Tuesday, March 20, 2012

Though Troubles Assail Us

John Newton, has a pretty popular story. He was born in London, in 1725, and raised by a godly mother (who taught him the Westminster Catechism), and had a sea-faring father. In his early years, John Newton, was a slave trader and led a, well, a sailors life. It was on a voyage, after a terrifying storm, that he wrote,
"I thought I saw the hand of God displayed in our favour. I began to pray: I could not utter the prayer of faith; I could not draw near to a reconciled God, and call him Father . . . the comfortless principles of infidelity were deeply riveted; . . . . The great question now was, how to obtain faith."
This was a quite a change from Newton's previous thought's, but he later said,
" I was greatly deficient in many respects. I was in some degree affected with a sense of my enormous sins, but I was little aware of the innate evils of my heart. I had no apprehension of . . . the hidden life of a Christian, as it consists in communion with God by Jesus Christ: a continual dependence on him. . . . I acknowledged the Lord's mercy in pardoning what was past, but depended chiefly upon my own resolution to do better for the time to come. . . . I cannot consider myself to have been a believer (in the full sense of the word) till a considerable time afterwards."

Later in life, John Newton became a devoted husband, a tender pastor, author, and friend to many well-known men.
I could go on to say more, but I've decided to make this brief. Kinda a "wet your appetite" biography.
Oh, when googling "John Newton", I stumbled upon this article by John Piper. I started reading it, then I stopped, and scrolled down...and down, down, down, and finally came to the end! All this to say, the blogpost is very long-- and I didn't finish it-- but from what I read, I would encourage you to read it (and tell me about it :P).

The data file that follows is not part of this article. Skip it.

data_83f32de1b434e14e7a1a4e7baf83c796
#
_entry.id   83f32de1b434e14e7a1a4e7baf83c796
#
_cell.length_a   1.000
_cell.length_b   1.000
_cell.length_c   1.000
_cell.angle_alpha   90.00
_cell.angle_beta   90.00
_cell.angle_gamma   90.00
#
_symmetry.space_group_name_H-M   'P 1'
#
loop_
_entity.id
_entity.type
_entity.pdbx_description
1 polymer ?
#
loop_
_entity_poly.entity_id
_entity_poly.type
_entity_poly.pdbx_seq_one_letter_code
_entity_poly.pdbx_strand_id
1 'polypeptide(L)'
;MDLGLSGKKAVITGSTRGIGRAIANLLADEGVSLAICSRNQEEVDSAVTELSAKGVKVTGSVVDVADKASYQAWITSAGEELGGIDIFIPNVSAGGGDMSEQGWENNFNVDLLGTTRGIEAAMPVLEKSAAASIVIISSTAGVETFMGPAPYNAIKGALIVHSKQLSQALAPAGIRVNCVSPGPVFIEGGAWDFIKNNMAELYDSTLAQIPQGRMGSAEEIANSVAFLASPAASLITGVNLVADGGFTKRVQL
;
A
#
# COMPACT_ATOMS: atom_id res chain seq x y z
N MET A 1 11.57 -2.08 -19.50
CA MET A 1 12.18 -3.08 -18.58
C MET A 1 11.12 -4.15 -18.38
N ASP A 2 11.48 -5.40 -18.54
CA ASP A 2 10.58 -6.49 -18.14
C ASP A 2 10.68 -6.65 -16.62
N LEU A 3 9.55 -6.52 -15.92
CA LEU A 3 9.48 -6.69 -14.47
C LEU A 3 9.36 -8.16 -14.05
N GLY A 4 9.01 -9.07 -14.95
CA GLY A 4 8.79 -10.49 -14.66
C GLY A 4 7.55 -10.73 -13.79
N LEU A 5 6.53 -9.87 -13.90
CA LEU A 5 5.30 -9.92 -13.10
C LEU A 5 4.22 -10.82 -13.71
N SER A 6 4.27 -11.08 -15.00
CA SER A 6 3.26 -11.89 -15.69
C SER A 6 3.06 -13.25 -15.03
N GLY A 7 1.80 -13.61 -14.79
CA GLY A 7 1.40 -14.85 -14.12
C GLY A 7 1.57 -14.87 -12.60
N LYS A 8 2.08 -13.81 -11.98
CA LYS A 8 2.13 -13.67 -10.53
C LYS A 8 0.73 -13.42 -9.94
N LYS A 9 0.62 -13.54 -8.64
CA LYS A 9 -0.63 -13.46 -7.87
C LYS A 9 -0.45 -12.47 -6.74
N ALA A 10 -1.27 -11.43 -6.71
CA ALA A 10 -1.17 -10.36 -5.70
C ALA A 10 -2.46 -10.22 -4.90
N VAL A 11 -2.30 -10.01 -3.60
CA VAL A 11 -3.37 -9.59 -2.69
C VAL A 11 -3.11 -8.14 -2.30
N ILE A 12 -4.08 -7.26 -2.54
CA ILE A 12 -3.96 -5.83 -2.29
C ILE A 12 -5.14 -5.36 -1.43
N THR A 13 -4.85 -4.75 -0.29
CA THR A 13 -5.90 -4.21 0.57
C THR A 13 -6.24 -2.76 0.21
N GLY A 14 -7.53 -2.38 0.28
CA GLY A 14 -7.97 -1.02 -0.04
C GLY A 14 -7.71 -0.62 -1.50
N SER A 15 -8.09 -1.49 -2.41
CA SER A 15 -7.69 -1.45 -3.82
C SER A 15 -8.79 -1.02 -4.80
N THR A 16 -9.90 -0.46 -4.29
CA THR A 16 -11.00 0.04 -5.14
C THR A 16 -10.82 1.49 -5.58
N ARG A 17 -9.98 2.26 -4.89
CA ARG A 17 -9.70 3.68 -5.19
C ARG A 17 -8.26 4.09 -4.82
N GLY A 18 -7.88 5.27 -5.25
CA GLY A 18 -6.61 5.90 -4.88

This hymn is one that my family discovered in our Trinity Hymnals (Baptist Ed.), because it has the same tune as Immortal, Invisible, which we love. When looking up this hymn, there are two more verses, which are not in the Trinity Hymnal, so I just left them out for now.

Though Trouble Assail Us

Though troubles assail us and dangers affright,
Though friends should all fail us and foes all unite,
Yet one thing secures us, whatever betide,
The promise assures us, “The Lord will provide.”

The birds, without garner or storehouse, are fed;
From them let us learn to trust God for our bread.
His saints what is fitting shall ne’er be denied
So long as ’tis written, “The Lord will provide.”

When Satan assails us to stop up our path,
And courage all fails us, we triumph by faith.
He cannot take from us, though oft he has tried,
This heart cheering promise, “The Lord will provide.”

No strength of our own and no goodness we claim;
Yet, since we have known of the Savior’s great Name,
In this our strong tower for safety we hide:
The Lord is our power, “The Lord will provide.”

-John Newton(1779)


Caro :)


Rebecca said...

Caro -- I don't remember when I was first introduced to this hymn, but I love it too! Thanks for the bio on John Newton; it helps one keep in perspective that he was a human being, just like the rest of us.

Carolina said...

Your welcome, and thanks for commenting. It's fun, for me at least, to hear what people have to say. :)

Lindele said...

There are actually four more verses. If you look this hymn up in Olney Hymns you can see them all. Also, Matthew Smith has recorded this hymn on his 2006 CD All I Owe. He does all eight verses, but he wrote a musical setting that combines two verses into one, so there are four long verses instead of eight shorter ones. I just recently found this in the Trinity hymnal and my church is singing it for the first time tomorrow morning.


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